Working Paper 32: Private-sector engagement in the fight against illegal wildlife trade
This working paper explores efforts by and with private-sector organisations to combat the multibillion-dollar illegal wildlife trade (IWT) and/or strengthen their resistance to IWT risks, with a focus on the East Africa – Southeast Asia trading chain.
There is widespread and growing awareness of the need for greater involvement of the private sector in efforts to prevent IWT. The transport and financial industries are the most clearly affected: the illegal products are usually trafficked via commercial land, sea and air transport services, and financial transactions take place via regulated financial services providers and the global banking system.
For their part, companies are starting to perceive of IWT not just as a conservation issue, and therefore confined to corporate social responsibility departments, but in terms of the risks this illegal trade presents to their business. These risks are tightly intertwined with other risks, particularly corruption and security.
Current multi-stakeholder initiatives aimed specifically at tackling industry-specific IWT risks show great promise to create a virtuous circle of engagement and action, but are still in their infant stages. Challenges include getting all relevant stakeholders around the table and building a strong business case for engagement that takes into account companies' specific risks and needs. At the moment, key industry sectors remain unrepresented and will therefore act as a weak link that wildlife traffickers can exploit.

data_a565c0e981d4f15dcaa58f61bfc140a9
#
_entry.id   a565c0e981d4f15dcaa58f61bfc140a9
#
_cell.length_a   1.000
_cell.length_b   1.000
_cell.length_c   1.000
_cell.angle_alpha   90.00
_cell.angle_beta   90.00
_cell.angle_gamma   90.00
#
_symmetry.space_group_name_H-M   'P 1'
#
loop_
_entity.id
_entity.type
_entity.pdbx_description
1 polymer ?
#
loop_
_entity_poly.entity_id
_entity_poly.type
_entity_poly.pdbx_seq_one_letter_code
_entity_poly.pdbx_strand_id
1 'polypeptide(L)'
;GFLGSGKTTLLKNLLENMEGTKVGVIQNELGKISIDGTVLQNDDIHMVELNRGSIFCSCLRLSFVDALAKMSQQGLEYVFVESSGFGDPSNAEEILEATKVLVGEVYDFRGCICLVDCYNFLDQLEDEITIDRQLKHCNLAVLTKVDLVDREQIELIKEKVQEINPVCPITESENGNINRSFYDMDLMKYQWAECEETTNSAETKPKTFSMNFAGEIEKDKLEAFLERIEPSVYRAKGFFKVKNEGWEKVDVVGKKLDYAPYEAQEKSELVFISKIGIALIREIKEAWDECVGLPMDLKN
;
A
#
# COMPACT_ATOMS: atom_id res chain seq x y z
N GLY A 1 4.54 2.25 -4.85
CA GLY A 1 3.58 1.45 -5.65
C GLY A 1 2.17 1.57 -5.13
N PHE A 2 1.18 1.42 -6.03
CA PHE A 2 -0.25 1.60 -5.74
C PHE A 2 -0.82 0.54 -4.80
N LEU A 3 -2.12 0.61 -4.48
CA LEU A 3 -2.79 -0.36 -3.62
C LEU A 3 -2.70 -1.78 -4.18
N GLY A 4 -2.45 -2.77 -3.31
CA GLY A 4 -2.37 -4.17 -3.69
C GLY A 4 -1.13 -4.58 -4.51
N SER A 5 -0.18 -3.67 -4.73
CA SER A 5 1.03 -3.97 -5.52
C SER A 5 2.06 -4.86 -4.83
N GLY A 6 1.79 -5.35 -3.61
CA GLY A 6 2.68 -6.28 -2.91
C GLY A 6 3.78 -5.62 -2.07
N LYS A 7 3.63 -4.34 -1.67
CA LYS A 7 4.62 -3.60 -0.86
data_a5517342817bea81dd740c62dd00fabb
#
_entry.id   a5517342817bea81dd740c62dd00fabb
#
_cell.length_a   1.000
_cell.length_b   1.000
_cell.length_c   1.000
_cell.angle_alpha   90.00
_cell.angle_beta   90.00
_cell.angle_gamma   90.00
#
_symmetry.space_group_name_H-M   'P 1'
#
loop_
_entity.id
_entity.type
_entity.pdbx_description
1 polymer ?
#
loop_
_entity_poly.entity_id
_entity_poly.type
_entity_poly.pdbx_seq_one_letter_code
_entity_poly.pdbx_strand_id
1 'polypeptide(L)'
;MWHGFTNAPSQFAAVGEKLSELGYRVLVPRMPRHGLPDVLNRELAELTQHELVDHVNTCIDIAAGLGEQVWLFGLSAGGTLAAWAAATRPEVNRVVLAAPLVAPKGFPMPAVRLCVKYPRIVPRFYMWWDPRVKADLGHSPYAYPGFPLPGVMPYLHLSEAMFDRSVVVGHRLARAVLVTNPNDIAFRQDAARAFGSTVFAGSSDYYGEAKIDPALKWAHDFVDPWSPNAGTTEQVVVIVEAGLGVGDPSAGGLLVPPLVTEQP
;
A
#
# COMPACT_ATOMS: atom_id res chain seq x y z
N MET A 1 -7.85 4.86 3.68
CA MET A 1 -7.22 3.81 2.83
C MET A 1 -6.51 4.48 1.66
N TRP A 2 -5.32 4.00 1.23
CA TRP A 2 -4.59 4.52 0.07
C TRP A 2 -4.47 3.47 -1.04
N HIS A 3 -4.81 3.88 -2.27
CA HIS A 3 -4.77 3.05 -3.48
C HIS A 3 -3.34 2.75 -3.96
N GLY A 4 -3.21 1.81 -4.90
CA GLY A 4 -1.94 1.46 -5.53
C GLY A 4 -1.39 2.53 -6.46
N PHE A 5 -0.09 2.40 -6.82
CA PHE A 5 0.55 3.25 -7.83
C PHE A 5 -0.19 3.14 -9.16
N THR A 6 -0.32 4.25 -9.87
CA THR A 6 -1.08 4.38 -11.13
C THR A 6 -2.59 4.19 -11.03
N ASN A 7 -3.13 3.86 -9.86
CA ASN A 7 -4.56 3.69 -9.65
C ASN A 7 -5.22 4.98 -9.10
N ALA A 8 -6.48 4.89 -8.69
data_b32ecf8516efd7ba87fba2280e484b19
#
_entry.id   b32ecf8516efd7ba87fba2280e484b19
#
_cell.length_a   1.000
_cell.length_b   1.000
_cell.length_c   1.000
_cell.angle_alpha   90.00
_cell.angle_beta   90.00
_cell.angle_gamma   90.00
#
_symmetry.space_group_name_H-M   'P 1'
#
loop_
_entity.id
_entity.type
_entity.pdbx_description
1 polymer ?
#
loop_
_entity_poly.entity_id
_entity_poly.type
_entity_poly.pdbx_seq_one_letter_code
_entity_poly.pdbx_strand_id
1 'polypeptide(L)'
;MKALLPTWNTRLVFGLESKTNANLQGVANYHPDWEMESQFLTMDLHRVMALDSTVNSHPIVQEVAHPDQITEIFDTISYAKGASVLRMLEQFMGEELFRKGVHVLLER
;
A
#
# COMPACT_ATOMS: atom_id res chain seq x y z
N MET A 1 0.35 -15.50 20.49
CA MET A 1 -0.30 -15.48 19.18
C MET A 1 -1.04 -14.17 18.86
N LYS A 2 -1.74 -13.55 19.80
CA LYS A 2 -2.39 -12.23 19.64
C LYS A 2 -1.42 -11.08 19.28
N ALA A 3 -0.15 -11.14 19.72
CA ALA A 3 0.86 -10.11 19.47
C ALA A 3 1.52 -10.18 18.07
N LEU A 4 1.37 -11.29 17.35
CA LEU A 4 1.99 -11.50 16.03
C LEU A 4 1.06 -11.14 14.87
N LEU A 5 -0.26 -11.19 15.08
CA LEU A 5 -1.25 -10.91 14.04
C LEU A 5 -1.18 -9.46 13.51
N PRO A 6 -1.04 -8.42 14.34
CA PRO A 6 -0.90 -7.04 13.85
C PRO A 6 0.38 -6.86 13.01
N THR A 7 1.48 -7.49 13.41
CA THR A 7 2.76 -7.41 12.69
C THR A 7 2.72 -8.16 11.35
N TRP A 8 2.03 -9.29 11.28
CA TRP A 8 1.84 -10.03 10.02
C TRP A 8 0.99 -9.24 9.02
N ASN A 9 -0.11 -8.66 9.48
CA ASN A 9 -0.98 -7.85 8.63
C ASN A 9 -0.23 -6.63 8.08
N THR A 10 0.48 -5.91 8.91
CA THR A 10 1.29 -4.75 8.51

Companies' levels of engagement in multi-stakeholder initiatives vary wildly and most are still unclear as to which departments and job functions are the most relevant in this sphere. Action is often ad-hoc and driven by individual "champions", and funding is neither adequate nor sustainable.
Lastly, there is clearly difficulty in moving from commitment to action, in other words for companies to not only sign commitments on paper but operationalise them. Clearer monitoring and evaluation mechanisms would help to increase accountability in this regard.
A basic but major identified need is for more reliable, targeted and actionable information and intelligence on IWT, to enable companies to take informed internal measures, co-develop industry guidelines and effect real systems change. This can best be achieved through mechanisms that allow all stakeholders to pool information and resources in pursuit of their common goals.
These challenges echo some of the challenges addressed over the years by Collective Action initiatives focused on tackling shared corruption challenges.
This similarity, as well as the strong links between corruption and IWT, means that practitioners can benefit from lessons learned from anti-corruption Collective Action initiatives and do not need to reinvent the wheel.
About this Working Paper
This paper is part of the Basel Institute on Governance Working Paper Series, ISSN: 2624-9650.
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